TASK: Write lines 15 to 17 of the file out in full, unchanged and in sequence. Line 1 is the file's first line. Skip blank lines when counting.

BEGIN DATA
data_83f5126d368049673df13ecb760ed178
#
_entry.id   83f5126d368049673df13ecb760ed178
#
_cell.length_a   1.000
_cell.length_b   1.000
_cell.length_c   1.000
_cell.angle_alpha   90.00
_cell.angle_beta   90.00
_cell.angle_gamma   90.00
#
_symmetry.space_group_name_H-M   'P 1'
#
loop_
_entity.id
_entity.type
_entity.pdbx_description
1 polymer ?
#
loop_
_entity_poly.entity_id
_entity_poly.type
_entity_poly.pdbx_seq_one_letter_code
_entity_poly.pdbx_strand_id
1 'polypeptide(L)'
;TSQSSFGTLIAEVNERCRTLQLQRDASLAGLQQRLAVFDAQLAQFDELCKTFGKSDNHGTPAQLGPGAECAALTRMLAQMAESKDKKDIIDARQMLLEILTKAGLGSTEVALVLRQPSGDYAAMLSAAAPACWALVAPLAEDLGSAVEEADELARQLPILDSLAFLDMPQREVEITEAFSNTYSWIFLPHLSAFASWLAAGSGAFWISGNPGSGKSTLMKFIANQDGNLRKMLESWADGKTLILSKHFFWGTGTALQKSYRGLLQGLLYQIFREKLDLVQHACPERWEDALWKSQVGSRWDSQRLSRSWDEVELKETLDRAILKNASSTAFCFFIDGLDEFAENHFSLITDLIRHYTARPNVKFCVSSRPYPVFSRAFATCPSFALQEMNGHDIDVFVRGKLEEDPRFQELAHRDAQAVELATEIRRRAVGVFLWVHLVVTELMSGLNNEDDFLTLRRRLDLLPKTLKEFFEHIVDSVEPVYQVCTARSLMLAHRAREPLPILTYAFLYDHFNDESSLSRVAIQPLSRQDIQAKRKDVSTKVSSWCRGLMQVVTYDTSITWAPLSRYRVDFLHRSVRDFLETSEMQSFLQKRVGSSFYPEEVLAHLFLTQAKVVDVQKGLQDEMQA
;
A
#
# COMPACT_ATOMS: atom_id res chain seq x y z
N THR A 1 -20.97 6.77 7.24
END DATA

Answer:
_entity.id
_entity.type
_entity.pdbx_description